The education offered by Maharishi Secondary School for Girls provides the basis for its students to enjoy a happy and successful life.
by Global Good News staff writer
30 October 2011
‘This school is very different from any other school,’ Grant Lusimbo, Director of Maharishi Secondary School for Girls in Uganda proudly states. He then explains that it is ‘because we offer what you call “Integrated Education.” We teach the Maharishi Transcendental Meditation Technique which allows the active mind to systematically and gradually settle down, leave thoughts, while remaining inside awake.’
The education offered by his school is, indeed, unique. While education for African girls has not been a priority—with girls leaving school to help in the home, because they are needed for labour, or due to arranged marriage at the average age of 14 1/2—advocates for girls’ education emphasize its importance for the female’s role in the family. Because girls are the central resource for the family’s health and overall wellbeing, their education is very significant, providing them with the knowledge to make better choices for their families and therefore laying a solid foundation for the next generation.
Education for a happy and successful life
Through the Transcendental Meditation Technique, Maharishi Secondary School for Girls nurtures its students from the deepest level. By providing regular experience of Transcendental Consciousness, the only experience which enlivens total brain physiology, the girls naturally grow towards higher states of consciousness, in which the brain functions in a coherent manner at all times. As the orderly functioning of the brain supports memory, creativity, moral reasoning, problem-solving, and decision-making—really everything good about the brain—the education offered by Maharishi Secondary School for Girls provides the basis for its students to enjoy a happy and successful life.
School Director Lusimbo shares the unhappy fact that corporeal punishment is prevalent in African schools—they are like prisons. This results in poor attendance, poor behaviour and academic performance, and student drop-outs.
By contrast, with the introduction of the Transcendental Meditation Programme, the behaviour quickly becomes good. Kalyebbi Felistus, who has taught in girls’ schools, boys’ schools, and co-ed schools and is now Headmistress of Maharishi Secondary School for Girls in Uganda, comments, ‘These girls are disciplined and they’re eager to learn.’
Nadunga Rebecca, a geography teacher at the school, says that in a school where she used to teach, the students gave her a hard time and she was thinking of changing occupations. ‘But now, teaching,’ she says, ‘I will never leave it.’
A senior at the school reflects on the mental clarity gained from her practice of the Transcendental Meditation Technique. ‘After morning lessons,’ Reginah says, ‘I come out when my mind’s tired. But after meditating, my mind’s fresh and I can pick up whatever they are teaching and understand hard subjects like biology, chemistry, and physics.’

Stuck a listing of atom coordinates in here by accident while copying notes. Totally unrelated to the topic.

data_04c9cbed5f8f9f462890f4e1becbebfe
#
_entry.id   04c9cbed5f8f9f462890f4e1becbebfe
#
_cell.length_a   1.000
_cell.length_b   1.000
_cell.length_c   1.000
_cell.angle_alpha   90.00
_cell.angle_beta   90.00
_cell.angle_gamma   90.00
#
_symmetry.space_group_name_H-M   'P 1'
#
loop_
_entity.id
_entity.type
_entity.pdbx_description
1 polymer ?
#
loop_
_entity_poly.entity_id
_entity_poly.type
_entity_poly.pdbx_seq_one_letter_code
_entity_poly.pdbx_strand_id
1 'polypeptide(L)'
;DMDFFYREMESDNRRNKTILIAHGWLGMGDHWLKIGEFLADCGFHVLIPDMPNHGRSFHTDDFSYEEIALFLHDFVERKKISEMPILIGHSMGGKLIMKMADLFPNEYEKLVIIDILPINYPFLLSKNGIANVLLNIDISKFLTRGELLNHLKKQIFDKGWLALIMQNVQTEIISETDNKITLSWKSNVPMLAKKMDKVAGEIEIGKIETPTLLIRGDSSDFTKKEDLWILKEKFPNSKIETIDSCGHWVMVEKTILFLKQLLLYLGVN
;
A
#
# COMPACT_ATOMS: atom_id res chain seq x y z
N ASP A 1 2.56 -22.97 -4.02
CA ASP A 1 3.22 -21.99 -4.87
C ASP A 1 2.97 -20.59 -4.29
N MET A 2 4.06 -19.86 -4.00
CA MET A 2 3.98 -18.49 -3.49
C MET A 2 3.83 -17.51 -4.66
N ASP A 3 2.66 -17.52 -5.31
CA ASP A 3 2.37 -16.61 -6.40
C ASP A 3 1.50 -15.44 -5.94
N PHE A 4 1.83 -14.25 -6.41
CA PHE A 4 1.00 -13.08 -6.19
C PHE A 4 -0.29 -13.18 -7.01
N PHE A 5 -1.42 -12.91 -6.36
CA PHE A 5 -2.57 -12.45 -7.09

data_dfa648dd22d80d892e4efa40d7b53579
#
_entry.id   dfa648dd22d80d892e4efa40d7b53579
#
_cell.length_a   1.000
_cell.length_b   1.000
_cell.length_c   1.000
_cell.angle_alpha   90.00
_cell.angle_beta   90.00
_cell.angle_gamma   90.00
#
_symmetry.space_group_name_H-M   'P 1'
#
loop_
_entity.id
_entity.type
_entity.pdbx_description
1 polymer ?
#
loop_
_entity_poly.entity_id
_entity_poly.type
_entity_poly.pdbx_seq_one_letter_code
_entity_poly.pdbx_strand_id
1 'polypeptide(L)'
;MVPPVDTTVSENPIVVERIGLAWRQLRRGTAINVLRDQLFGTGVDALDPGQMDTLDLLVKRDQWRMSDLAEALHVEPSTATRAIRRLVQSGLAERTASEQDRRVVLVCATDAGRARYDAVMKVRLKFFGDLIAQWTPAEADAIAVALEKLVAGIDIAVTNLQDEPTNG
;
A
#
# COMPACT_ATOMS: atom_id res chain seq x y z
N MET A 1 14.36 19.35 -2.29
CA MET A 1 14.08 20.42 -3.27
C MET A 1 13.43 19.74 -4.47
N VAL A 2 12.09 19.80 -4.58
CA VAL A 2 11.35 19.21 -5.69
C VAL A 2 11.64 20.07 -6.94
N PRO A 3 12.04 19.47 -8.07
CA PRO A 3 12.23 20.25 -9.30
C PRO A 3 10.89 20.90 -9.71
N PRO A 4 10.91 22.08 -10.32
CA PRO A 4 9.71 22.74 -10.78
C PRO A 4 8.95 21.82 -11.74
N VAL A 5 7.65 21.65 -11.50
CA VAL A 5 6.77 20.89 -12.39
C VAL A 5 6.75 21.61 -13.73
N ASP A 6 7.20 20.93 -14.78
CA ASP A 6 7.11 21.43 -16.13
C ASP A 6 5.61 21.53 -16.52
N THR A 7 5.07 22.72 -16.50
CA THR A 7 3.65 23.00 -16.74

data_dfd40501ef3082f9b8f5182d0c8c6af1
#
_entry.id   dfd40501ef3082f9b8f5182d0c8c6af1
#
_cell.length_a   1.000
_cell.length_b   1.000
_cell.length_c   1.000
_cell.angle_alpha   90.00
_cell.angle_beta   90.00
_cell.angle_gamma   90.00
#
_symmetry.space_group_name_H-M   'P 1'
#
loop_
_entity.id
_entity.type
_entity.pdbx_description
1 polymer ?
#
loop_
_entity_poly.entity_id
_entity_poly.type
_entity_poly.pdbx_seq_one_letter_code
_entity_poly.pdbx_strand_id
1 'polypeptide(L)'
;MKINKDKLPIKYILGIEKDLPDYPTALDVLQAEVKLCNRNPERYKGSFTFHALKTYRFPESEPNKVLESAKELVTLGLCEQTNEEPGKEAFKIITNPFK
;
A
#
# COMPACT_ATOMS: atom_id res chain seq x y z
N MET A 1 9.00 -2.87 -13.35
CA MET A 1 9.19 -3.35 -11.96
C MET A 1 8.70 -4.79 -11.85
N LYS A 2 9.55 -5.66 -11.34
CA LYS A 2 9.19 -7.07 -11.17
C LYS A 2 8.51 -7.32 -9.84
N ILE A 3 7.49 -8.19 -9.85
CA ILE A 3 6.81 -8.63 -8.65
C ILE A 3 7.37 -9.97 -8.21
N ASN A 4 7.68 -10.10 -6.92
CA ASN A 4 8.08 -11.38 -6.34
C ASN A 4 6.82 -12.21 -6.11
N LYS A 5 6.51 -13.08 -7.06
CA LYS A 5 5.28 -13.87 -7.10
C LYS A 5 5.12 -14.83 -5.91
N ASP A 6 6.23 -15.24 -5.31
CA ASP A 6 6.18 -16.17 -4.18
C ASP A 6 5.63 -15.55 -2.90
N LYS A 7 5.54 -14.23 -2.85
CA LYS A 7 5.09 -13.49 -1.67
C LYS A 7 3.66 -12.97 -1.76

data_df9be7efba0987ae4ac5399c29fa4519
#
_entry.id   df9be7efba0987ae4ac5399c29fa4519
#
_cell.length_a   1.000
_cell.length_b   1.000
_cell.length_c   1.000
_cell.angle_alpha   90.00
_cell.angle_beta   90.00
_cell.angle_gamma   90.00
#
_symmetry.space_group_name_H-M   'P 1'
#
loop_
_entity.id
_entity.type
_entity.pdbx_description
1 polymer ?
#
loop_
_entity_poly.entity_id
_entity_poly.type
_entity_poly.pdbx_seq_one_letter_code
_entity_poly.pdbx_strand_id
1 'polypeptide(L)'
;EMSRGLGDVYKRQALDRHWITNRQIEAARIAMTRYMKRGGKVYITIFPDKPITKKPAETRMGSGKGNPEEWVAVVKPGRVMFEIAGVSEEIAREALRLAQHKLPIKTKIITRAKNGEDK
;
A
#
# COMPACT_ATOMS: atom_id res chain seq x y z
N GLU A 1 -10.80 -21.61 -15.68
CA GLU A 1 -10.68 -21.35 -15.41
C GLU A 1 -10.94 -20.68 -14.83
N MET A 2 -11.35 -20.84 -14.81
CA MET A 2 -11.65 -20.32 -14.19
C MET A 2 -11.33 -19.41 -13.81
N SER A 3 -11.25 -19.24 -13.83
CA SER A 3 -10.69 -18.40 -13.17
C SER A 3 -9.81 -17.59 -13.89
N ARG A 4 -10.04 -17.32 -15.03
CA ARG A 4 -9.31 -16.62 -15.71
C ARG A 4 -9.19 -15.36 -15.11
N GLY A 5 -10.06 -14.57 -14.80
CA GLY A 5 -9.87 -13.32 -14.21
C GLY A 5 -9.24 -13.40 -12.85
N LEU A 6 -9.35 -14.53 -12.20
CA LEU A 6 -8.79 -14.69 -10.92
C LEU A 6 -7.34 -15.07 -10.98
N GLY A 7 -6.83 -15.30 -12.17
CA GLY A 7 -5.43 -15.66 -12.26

Director Lusimbo also comments on the school’s academics: ‘Continuously, academic performance is better than even the “good” schools, which are taking only the “cream”. And this is really a great joy to us. We see that, OK now, this school is like a hospital which gets a patient who is supposed to be written off, saying, “now we can’t treat you.” Then we say, OK, bring him to us and we will resurrect him. Now we get a student [about] whom the other schools are saying, “We cannot touch this one.” We say, “OK, we have a method.”’
In addition to providing academic growth, the Consciousness-Based Education offered at Maharishi Secondary School for Girls nourishes the students’ fine feelings. A moving example is given in the words of a student who is HIV positive and has suffered from the stress and isolation of her situation. She reported, ‘Since I started meditation, I have seen my health improving. I used to have body aches and terrible headaches, but these days I am happy to be healthy. I don’t experience aches. I understand my self—who I am…and my friends have started supporting me because they are also meditators.’
Nteen Langa, a teacher at a Consciousness-Based school in South Africa, also expresses this quality of mutual support among students when they are practising Maharishi’s Transcendental Meditation Technique. Langa speaks of a speech contest: ‘In this competition, four schools were involved. Before every practice session, I meditated with the children for 10 minutes. [The] children understood the topic well and were well prepared. During the competition they were relaxed. They expressed themselves before a large audience without being nervous.
‘Six pupils were prepared for this competition but only three were to represent us. They were all eager to be the participants. After the final selection, the members who were not elected were calm, not complaining and wished the elected ones good luck. This was the first time I have ever seen them compromising. The spirit was high and we easily won the competition.’
She concludes, ‘The children were amazing.’
© Copyright 2011 Global Good News®